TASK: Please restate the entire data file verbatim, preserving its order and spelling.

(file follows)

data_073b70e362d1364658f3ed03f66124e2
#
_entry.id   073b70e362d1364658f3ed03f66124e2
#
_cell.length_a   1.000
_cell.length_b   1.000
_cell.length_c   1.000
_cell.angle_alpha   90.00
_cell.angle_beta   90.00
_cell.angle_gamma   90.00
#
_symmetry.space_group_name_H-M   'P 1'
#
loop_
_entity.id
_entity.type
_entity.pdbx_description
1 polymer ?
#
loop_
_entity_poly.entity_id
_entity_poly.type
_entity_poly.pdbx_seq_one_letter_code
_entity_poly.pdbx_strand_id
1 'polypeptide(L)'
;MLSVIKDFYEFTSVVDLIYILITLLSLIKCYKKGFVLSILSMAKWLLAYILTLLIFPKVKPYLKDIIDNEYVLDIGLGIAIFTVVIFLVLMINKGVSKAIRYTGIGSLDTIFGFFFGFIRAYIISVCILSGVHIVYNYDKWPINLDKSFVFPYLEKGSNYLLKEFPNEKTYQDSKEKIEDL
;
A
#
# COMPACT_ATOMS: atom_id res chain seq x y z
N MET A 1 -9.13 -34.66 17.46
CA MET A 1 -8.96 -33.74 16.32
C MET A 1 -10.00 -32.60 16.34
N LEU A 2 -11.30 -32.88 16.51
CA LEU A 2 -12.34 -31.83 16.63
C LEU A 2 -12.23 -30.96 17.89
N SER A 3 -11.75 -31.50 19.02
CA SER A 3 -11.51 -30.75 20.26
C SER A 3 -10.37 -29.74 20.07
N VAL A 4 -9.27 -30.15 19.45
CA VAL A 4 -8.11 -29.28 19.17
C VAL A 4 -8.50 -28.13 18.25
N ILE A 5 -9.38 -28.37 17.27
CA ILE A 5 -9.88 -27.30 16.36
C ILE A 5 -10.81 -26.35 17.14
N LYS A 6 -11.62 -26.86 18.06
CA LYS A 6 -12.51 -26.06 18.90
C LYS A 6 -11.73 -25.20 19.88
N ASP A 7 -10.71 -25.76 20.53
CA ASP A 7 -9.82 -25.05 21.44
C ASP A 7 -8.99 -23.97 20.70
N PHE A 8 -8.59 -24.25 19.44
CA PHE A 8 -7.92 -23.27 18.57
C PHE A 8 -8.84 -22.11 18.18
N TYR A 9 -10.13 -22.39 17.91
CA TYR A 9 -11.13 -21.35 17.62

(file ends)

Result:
data_073b70e362d1364658f3ed03f66124e2
#
_entry.id   073b70e362d1364658f3ed03f66124e2
#
_cell.length_a   1.000
_cell.length_b   1.000
_cell.length_c   1.000
_cell.angle_alpha   90.00
_cell.angle_beta   90.00
_cell.angle_gamma   90.00
#
_symmetry.space_group_name_H-M   'P 1'
#
loop_
_entity.id
_entity.type
_entity.pdbx_description
1 polymer ?
#
loop_
_entity_poly.entity_id
_entity_poly.type
_entity_poly.pdbx_seq_one_letter_code
_entity_poly.pdbx_strand_id
1 'polypeptide(L)'
;MLSVIKDFYEFTSVVDLIYILITLLSLIKCYKKGFVLSILSMAKWLLAYILTLLIFPKVKPYLKDIIDNEYVLDIGLGIAIFTVVIFLVLMINKGVSKAIRYTGIGSLDTIFGFFFGFIRAYIISVCILSGVHIVYNYDKWPINLDKSFVFPYLEKGSNYLLKEFPNEKTYQDSKEKIEDL
;
A
#
# COMPACT_ATOMS: atom_id res chain seq x y z
N MET A 1 -9.13 -34.66 17.46
CA MET A 1 -8.96 -33.74 16.32
C MET A 1 -10.00 -32.60 16.34
N LEU A 2 -11.30 -32.88 16.51
CA LEU A 2 -12.34 -31.83 16.63
C LEU A 2 -12.23 -30.96 17.89
N SER A 3 -11.75 -31.50 19.02
CA SER A 3 -11.51 -30.75 20.26
C SER A 3 -10.37 -29.74 20.07
N VAL A 4 -9.27 -30.15 19.45
CA VAL A 4 -8.11 -29.28 19.17
C VAL A 4 -8.50 -28.13 18.25
N ILE A 5 -9.38 -28.37 17.27
CA ILE A 5 -9.88 -27.30 16.36
C ILE A 5 -10.81 -26.35 17.14
N LYS A 6 -11.62 -26.86 18.06
CA LYS A 6 -12.51 -26.06 18.90
C LYS A 6 -11.73 -25.20 19.88
N ASP A 7 -10.71 -25.76 20.53
CA ASP A 7 -9.82 -25.05 21.44
C ASP A 7 -8.99 -23.97 20.70
N PHE A 8 -8.59 -24.25 19.44
CA PHE A 8 -7.92 -23.27 18.57
C PHE A 8 -8.84 -22.11 18.18
N TYR A 9 -10.13 -22.39 17.91
CA TYR A 9 -11.13 -21.35 17.62